The Wild West

This summer, we went to Oregon with my wife Ilenia’s parents. This was their second time in the US, but their first in Oregon. One of my favorite parts of Oregon to show people – especially Europeans – is the eastern part of the state. In most of Europe, you’re never very far away from the next town, and more often than not, you can always see a house, wherever you are (fortunately, they usually look good and fit in with the environment, but that’s another topic for another time). So being out “in the middle of nowhere” is something that makes an impression on anyone who’s lived their life in that kind of environment. To give you an idea of just how empty a place can be, compare these two maps, set to the same scale, of a chunk of eastern Oregon, and the Veneto region, in Italy:

One of the especially noteworthy portions of our trip was a little detour we took. We’d driven out to Shaniko, a ghost town, in the morning, and we also wanted to go to the Painted Hills. The normal route would have been to go all the way around to Highway 97, down to Prineville, and back on Highway 26, but that’s quite a long way around, and we’d already been up 97, so it wasn’t very appealing. Since we had plenty of gas, food, water, and warm clothing (it can get pretty cold in the high desert at night, or if the weather changes), and since Ilenia and I both are “road less travelled” people, we looked at the map, and noticed that there were some roads indicated on the map as “gravel” that went straight through, so we though what the heck, let’s have some fun.

From Antelope, we headed down a windy paved road, and soon off onto a nice, smooth, wide gravel road that we rolled along at a good clip. That took us as far as the Big Muddy Ranch. That’s a name that doesn’t mean much to most people, but it’s the ranch that the “Rajneeshees” bought and converted into Rajneeshpuram in the 1980’s. Fortunately, that’s in the past, and we were able to drive through the property without problems, but it was there that the real adventure began. The road down to the ranch was rough, but entirely manageable. The road from the ranch through the hills to the John Day river was not something to sneeze at in a 4-wheel drive vehicle, let alone the Toyota Camry we had borrowed from my parents to roam around the state in. Over the next several hours, I think we must have averaged about 5 miles an hour – anything more, and we risked tearing out the underside of the car on the numerous rocks and ruts that characterized the road. Even I was a bit nervous going over the road, hoping that it eventually came out somewhere instead of petering out in some impassable terrain. My mother and father and law were, I think, a little bit beyond nervous. Even at the top of the hill the road went over, there was barely a sign of human civilization for miles around.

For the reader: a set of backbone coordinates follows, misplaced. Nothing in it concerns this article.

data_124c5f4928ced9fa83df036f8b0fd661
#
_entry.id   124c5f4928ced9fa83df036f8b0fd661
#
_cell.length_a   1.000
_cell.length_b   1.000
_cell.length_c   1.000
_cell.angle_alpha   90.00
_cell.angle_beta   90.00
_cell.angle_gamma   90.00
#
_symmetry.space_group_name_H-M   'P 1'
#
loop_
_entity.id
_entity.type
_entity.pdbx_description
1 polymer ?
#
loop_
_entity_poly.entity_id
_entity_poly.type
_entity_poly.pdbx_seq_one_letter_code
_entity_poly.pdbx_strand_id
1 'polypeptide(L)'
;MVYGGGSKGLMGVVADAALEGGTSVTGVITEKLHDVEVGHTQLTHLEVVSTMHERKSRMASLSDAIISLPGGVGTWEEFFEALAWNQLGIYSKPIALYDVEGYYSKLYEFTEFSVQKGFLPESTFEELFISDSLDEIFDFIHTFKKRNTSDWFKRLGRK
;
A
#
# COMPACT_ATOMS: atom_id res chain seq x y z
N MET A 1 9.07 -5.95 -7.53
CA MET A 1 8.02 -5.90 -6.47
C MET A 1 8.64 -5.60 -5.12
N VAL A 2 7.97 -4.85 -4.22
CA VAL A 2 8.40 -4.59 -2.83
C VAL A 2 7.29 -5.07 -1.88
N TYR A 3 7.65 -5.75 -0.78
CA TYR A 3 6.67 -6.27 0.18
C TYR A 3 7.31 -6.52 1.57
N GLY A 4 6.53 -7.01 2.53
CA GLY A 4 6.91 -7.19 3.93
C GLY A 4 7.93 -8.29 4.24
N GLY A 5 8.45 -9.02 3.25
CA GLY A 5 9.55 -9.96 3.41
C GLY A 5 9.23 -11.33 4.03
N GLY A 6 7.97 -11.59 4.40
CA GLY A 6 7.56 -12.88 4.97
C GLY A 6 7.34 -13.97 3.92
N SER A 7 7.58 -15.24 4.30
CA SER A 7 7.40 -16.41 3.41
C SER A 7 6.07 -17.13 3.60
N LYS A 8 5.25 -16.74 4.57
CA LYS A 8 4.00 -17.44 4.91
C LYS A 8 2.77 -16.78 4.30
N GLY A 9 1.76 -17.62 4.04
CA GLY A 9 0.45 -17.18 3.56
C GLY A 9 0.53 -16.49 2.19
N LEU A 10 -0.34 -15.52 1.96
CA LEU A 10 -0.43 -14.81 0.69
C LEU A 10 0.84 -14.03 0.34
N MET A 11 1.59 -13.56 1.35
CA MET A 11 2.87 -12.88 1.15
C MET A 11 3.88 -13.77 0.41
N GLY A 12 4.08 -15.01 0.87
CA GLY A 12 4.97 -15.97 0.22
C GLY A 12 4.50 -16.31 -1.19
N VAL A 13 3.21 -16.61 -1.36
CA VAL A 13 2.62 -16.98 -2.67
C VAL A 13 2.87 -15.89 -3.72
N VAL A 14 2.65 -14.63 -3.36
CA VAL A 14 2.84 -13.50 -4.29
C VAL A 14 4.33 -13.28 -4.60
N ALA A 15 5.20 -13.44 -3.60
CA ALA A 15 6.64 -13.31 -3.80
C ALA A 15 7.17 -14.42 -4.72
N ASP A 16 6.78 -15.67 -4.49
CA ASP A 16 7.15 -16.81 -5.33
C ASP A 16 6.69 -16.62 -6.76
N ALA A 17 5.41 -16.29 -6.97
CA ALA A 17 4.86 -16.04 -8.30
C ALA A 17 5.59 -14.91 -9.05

Luckily, after having crept down the other side of the hill, we spotted a ranch, which meant that

  1. We wouldn’t die alone in the wilderness.
  2. There must be a real access road – it was pretty obvious that not much of anyone drove over the road we’d just travelled.

But, just to remind us of our folly, lie one more obstacle, just as we rounded the bend where we could see the beginning of a wider gravel road. A creek with rough banks sat between us and salvation. After a thorough inspection of the creekbed, we managed to gun the car through, and roared down the road in the hopes of making it to the Painted Hills before sunset.

Unfortunately, we didn’t quite make it, but did manage to see some similar rock formations while driving down the gravel road (that at this point seemed like an interstate highway), so it wasn’t a total wash.

Later that night, we finally rolled into Prineville, found ourselves a hotel and ate at the only place open late at night, an Applebees, which was not well received by the pampered palates of the Italian contingent, but it beat not eating.

While there were certainly some nerve-wracking moments, it was an excursion worth its while. My mother and father and law have friends from Italy who have paid lots of money to go see famous sites in the US, but how many people can say they’ve driven through the Rajneeshee ranch, and down the Muddy Creek Road to the Painted Hills? Not a bad day at all.

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